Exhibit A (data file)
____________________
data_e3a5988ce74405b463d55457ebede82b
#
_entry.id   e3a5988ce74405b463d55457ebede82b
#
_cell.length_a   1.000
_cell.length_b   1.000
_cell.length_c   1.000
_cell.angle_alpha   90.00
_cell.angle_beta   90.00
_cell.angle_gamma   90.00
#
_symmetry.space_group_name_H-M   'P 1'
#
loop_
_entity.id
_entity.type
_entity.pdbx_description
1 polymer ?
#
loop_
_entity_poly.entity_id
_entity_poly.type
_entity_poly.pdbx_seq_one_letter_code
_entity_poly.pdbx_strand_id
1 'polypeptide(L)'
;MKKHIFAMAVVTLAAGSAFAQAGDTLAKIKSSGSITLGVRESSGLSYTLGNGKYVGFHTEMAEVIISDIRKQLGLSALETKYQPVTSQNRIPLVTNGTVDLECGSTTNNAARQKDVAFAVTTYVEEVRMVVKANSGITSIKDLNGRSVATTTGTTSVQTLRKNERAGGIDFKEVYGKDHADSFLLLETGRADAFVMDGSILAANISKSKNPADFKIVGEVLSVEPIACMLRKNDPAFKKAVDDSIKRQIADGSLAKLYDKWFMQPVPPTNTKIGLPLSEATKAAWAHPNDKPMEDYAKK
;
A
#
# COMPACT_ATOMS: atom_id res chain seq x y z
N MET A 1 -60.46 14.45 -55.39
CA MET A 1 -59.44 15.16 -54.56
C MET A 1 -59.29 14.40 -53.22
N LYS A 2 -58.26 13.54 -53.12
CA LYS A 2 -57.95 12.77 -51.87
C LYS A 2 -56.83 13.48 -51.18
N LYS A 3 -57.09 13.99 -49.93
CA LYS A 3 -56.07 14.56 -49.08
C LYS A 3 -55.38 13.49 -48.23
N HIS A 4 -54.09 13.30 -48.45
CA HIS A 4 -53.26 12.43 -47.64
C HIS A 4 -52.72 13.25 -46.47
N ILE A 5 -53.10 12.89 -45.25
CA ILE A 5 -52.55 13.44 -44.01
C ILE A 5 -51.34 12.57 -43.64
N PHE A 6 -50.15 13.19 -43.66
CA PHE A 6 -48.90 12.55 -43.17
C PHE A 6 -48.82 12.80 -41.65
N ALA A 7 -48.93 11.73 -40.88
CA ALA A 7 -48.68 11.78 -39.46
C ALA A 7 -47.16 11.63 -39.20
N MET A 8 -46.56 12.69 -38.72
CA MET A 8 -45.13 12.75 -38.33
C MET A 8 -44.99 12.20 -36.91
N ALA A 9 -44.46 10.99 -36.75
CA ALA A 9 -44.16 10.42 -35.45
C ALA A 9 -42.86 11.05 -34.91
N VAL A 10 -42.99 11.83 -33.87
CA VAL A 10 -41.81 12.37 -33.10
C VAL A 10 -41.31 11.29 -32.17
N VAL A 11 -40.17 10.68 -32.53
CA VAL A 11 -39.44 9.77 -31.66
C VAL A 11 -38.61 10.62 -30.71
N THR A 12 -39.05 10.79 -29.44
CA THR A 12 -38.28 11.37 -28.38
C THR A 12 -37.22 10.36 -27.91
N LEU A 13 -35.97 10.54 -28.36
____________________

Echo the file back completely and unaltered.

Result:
data_e3a5988ce74405b463d55457ebede82b
#
_entry.id   e3a5988ce74405b463d55457ebede82b
#
_cell.length_a   1.000
_cell.length_b   1.000
_cell.length_c   1.000
_cell.angle_alpha   90.00
_cell.angle_beta   90.00
_cell.angle_gamma   90.00
#
_symmetry.space_group_name_H-M   'P 1'
#
loop_
_entity.id
_entity.type
_entity.pdbx_description
1 polymer ?
#
loop_
_entity_poly.entity_id
_entity_poly.type
_entity_poly.pdbx_seq_one_letter_code
_entity_poly.pdbx_strand_id
1 'polypeptide(L)'
;MKKHIFAMAVVTLAAGSAFAQAGDTLAKIKSSGSITLGVRESSGLSYTLGNGKYVGFHTEMAEVIISDIRKQLGLSALETKYQPVTSQNRIPLVTNGTVDLECGSTTNNAARQKDVAFAVTTYVEEVRMVVKANSGITSIKDLNGRSVATTTGTTSVQTLRKNERAGGIDFKEVYGKDHADSFLLLETGRADAFVMDGSILAANISKSKNPADFKIVGEVLSVEPIACMLRKNDPAFKKAVDDSIKRQIADGSLAKLYDKWFMQPVPPTNTKIGLPLSEATKAAWAHPNDKPMEDYAKK
;
A
#
# COMPACT_ATOMS: atom_id res chain seq x y z
N MET A 1 -60.46 14.45 -55.39
CA MET A 1 -59.44 15.16 -54.56
C MET A 1 -59.29 14.40 -53.22
N LYS A 2 -58.26 13.54 -53.12
CA LYS A 2 -57.95 12.77 -51.87
C LYS A 2 -56.83 13.48 -51.18
N LYS A 3 -57.09 13.99 -49.93
CA LYS A 3 -56.07 14.56 -49.08
C LYS A 3 -55.38 13.49 -48.23
N HIS A 4 -54.09 13.30 -48.45
CA HIS A 4 -53.26 12.43 -47.64
C HIS A 4 -52.72 13.25 -46.47
N ILE A 5 -53.10 12.89 -45.25
CA ILE A 5 -52.55 13.44 -44.01
C ILE A 5 -51.34 12.57 -43.64
N PHE A 6 -50.15 13.19 -43.66
CA PHE A 6 -48.90 12.55 -43.17
C PHE A 6 -48.82 12.80 -41.65
N ALA A 7 -48.93 11.73 -40.88
CA ALA A 7 -48.68 11.78 -39.46
C ALA A 7 -47.16 11.63 -39.20
N MET A 8 -46.56 12.69 -38.72
CA MET A 8 -45.13 12.75 -38.33
C MET A 8 -44.99 12.20 -36.91
N ALA A 9 -44.46 10.99 -36.75
CA ALA A 9 -44.16 10.42 -35.45
C ALA A 9 -42.86 11.05 -34.91
N VAL A 10 -42.99 11.83 -33.87
CA VAL A 10 -41.81 12.37 -33.10
C VAL A 10 -41.31 11.29 -32.17
N VAL A 11 -40.17 10.68 -32.53
CA VAL A 11 -39.44 9.77 -31.66
C VAL A 11 -38.61 10.62 -30.71
N THR A 12 -39.05 10.79 -29.44
CA THR A 12 -38.28 11.37 -28.38
C THR A 12 -37.22 10.36 -27.91
N LEU A 13 -35.97 10.54 -28.36